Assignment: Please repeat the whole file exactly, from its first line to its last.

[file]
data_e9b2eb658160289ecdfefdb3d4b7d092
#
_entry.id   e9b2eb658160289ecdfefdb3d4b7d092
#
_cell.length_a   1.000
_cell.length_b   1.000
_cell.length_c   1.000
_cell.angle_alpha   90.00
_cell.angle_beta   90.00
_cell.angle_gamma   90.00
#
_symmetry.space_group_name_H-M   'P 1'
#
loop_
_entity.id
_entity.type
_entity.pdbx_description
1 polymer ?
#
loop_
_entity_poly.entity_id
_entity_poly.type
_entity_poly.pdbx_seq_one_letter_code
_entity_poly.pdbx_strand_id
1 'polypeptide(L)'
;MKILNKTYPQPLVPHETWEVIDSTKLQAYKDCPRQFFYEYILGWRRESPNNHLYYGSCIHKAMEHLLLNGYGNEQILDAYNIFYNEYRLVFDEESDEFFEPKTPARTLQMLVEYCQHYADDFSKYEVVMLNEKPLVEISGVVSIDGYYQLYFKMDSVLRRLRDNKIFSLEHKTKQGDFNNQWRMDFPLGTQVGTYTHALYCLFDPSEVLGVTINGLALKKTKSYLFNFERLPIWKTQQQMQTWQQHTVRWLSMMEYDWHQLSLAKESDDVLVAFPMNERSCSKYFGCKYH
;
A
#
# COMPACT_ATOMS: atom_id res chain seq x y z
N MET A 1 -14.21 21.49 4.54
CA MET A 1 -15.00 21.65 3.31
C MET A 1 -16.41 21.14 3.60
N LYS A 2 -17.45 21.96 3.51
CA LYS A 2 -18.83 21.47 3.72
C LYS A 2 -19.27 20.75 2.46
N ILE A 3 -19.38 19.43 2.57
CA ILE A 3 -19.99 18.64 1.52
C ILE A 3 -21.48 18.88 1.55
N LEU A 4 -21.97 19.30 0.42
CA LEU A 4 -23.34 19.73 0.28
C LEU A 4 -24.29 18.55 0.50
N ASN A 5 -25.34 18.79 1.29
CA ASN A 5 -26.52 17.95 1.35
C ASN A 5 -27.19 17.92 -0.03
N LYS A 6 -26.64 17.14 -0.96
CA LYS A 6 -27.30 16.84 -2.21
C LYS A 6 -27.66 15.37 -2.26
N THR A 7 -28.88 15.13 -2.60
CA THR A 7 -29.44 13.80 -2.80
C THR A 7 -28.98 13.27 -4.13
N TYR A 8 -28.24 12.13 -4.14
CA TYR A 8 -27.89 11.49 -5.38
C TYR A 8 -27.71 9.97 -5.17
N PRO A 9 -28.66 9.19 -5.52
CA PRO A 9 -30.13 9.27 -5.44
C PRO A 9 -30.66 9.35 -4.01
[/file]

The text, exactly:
data_e9b2eb658160289ecdfefdb3d4b7d092
#
_entry.id   e9b2eb658160289ecdfefdb3d4b7d092
#
_cell.length_a   1.000
_cell.length_b   1.000
_cell.length_c   1.000
_cell.angle_alpha   90.00
_cell.angle_beta   90.00
_cell.angle_gamma   90.00
#
_symmetry.space_group_name_H-M   'P 1'
#
loop_
_entity.id
_entity.type
_entity.pdbx_description
1 polymer ?
#
loop_
_entity_poly.entity_id
_entity_poly.type
_entity_poly.pdbx_seq_one_letter_code
_entity_poly.pdbx_strand_id
1 'polypeptide(L)'
;MKILNKTYPQPLVPHETWEVIDSTKLQAYKDCPRQFFYEYILGWRRESPNNHLYYGSCIHKAMEHLLLNGYGNEQILDAYNIFYNEYRLVFDEESDEFFEPKTPARTLQMLVEYCQHYADDFSKYEVVMLNEKPLVEISGVVSIDGYYQLYFKMDSVLRRLRDNKIFSLEHKTKQGDFNNQWRMDFPLGTQVGTYTHALYCLFDPSEVLGVTINGLALKKTKSYLFNFERLPIWKTQQQMQTWQQHTVRWLSMMEYDWHQLSLAKESDDVLVAFPMNERSCSKYFGCKYH
;
A
#
# COMPACT_ATOMS: atom_id res chain seq x y z
N MET A 1 -14.21 21.49 4.54
CA MET A 1 -15.00 21.65 3.31
C MET A 1 -16.41 21.14 3.60
N LYS A 2 -17.45 21.96 3.51
CA LYS A 2 -18.83 21.47 3.72
C LYS A 2 -19.27 20.75 2.46
N ILE A 3 -19.38 19.43 2.57
CA ILE A 3 -19.99 18.64 1.52
C ILE A 3 -21.48 18.88 1.55
N LEU A 4 -21.97 19.30 0.42
CA LEU A 4 -23.34 19.73 0.28
C LEU A 4 -24.29 18.55 0.50
N ASN A 5 -25.34 18.79 1.29
CA ASN A 5 -26.52 17.95 1.35
C ASN A 5 -27.19 17.92 -0.03
N LYS A 6 -26.64 17.14 -0.96
CA LYS A 6 -27.30 16.84 -2.21
C LYS A 6 -27.66 15.37 -2.26
N THR A 7 -28.88 15.13 -2.60
CA THR A 7 -29.44 13.80 -2.80
C THR A 7 -28.98 13.27 -4.13
N TYR A 8 -28.24 12.13 -4.14
CA TYR A 8 -27.89 11.49 -5.38
C TYR A 8 -27.71 9.97 -5.17
N PRO A 9 -28.66 9.19 -5.52
CA PRO A 9 -30.13 9.27 -5.44
C PRO A 9 -30.66 9.35 -4.01